Mr Daniel Constantin, Romania’s Minister for Agriculture and Rural Development, recently signed the Danube Soya Declaration – the scope of which is to support producers of GM-free soya in the Danube region. By signing on, Romania joined other Danube countries and regions that have already endorsed the project including Austria, Croatia, Bosnia and Herzegovina, Serbia, Hungary, Slovenia, Switzerland and the Bavarian region.
The target regions for Romania are those north-west of its western plains. The program proposes that in its third year of implementation, each Danube region is to reach a 5,000-7,000 hectare (ha) surface cultivated with GM-free soya and certified by the Danube Soya convention.
The relevant press release by Romania’s Ministry for Agriculture however fails to mention the all-important GM-free conditioning of the entire exercise and ends by stating that, “the Declaration does not commit Romania in any way against future decisions on soybean crops.”
The position taken by the Ministry for Agriculture leaves room for interpretation and raises questions about the successful implementation of the Danube Soya Convention.
Romania started the cultivation of GM soy in 1998, introducing 14 varieties for commercial cultivation. The country quickly became a large-scale producer of GM soy with 88,000 ha in 2005 and more than 137,000 ha dedicated for its cultivation in 2006. When the country joined the EU in 2007 the cultivation of GM-soy became illegal but this doesn’t mean that it stopped. While Romania’s competent authorities never conducted field checks to ensure that the EU moratorium was enforced, ‘Agent Green’ a Romanian NGO did check and found farmers cultivating GM soy as late as 2009.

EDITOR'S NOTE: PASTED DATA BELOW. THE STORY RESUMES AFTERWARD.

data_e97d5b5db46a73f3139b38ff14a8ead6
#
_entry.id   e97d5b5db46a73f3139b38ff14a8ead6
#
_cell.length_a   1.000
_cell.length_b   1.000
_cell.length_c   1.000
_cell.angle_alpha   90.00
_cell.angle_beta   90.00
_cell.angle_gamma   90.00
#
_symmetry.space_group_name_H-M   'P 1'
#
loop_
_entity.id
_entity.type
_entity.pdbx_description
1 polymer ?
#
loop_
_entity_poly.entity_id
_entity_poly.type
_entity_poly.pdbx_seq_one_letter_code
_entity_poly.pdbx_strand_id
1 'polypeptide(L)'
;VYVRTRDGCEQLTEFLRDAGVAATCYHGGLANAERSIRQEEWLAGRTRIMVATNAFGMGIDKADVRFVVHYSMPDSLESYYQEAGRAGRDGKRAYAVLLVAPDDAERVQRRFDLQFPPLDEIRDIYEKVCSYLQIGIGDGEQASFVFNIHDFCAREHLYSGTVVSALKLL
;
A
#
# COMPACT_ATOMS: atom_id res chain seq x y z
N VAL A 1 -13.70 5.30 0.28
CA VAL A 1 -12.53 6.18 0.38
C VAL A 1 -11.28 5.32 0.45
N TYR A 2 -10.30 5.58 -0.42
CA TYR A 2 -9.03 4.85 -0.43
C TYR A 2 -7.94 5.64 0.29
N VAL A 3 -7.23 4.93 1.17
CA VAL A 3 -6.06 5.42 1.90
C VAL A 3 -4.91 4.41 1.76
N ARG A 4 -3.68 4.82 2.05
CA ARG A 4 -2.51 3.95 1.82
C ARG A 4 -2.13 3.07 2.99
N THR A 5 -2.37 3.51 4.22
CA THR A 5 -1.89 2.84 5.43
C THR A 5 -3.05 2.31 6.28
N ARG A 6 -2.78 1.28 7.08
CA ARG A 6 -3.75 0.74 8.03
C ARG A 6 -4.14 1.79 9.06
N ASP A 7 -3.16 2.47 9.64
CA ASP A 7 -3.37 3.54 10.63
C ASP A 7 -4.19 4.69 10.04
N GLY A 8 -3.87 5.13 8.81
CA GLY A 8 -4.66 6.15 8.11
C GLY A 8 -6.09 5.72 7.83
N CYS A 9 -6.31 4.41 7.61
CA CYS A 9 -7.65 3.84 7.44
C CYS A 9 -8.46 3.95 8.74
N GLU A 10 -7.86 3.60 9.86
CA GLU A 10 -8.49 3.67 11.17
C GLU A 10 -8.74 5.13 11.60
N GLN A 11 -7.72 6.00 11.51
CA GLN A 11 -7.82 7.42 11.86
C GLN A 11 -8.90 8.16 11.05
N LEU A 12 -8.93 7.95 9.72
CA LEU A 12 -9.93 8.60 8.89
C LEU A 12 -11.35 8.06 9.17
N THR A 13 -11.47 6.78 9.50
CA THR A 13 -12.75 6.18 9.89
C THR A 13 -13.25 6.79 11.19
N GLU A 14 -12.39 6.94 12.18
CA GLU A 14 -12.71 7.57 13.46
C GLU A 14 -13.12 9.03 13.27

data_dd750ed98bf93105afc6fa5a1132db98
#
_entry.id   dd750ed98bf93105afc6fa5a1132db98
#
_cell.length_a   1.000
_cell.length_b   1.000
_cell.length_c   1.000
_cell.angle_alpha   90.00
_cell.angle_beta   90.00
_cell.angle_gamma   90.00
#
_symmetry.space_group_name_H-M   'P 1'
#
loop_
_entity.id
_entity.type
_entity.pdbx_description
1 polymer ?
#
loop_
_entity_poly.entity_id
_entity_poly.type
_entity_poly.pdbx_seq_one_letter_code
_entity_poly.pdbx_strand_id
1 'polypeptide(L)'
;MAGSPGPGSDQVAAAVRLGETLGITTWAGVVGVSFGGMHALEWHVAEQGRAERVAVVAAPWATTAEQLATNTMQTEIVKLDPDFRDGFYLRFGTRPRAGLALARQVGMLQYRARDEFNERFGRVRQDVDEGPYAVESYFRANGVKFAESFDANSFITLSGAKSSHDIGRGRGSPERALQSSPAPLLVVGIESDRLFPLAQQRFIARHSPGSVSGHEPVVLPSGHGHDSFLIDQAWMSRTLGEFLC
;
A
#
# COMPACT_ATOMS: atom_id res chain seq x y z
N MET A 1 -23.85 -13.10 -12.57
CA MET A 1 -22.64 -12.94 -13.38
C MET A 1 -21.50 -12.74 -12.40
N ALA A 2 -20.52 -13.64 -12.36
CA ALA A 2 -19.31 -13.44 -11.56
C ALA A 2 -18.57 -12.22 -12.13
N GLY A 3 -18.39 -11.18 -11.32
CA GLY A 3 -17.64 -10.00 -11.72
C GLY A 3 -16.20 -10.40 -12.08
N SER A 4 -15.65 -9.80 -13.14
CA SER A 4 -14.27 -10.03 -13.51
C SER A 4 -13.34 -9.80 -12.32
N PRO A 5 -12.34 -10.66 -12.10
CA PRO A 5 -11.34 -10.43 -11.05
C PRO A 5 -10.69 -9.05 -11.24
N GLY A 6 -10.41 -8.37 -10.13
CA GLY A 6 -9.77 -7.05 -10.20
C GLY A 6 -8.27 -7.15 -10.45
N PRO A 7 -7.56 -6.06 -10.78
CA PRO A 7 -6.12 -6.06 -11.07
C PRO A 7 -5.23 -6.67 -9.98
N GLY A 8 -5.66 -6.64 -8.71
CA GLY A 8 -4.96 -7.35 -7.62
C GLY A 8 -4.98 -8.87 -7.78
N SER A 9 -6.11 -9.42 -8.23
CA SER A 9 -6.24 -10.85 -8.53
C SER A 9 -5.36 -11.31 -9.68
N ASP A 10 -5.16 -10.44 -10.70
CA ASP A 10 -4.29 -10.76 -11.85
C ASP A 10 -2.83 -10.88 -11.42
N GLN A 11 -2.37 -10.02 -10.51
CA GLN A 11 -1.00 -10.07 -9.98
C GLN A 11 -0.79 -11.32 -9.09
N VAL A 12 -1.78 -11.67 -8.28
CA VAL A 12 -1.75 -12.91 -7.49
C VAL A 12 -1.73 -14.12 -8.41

Politically GM cultivation enjoys huge cross-party support and several of the countries agricultural ministers in power since 2007 had proven ties to biotechnology companies.
Given the rooted history of the biotech industry and the political support they enjoy, they are still rather present in Romania. Currently their main refuge is science. During a recent symposium, Ioan Otiman a member of the country’s highest independent body – the Academy of Sciences – presented “The economic impacts of transgenic plants cultivation on the Romanian agriculture”, highlighting the economic benefits of large-scale GM soy cultivation. The ties between biotechnology companies and scientists is well-documented, if not a global phenomenon, with more and more scientists losing their credibility; migrating from public institutions to company labs, or accepting research funds from agricultural giants such as Monsanto and Syngenta.
According to a declaration issued after a Danube Soya Congress in Vienna: “Soya is an ideal crop for organic cultivation, the challenge is to find suitable varieties that also mitigate the problem of weeds through increased leaf mass. In many CEE countries small-scale farming is common. It is essential to establish a program from which small-scale farmers can benefit. To this end concrete and specific measures will need to be taken.”
To read something along these lines in the ministries press release announcing Romania’s adherence to the Danube Soy Declaration would not only have added a contextual explanation but would have also informed the greater public and farmers that the government is supporting a project to do with GM-free soya. To state this would have been more than correct; it would have been vital.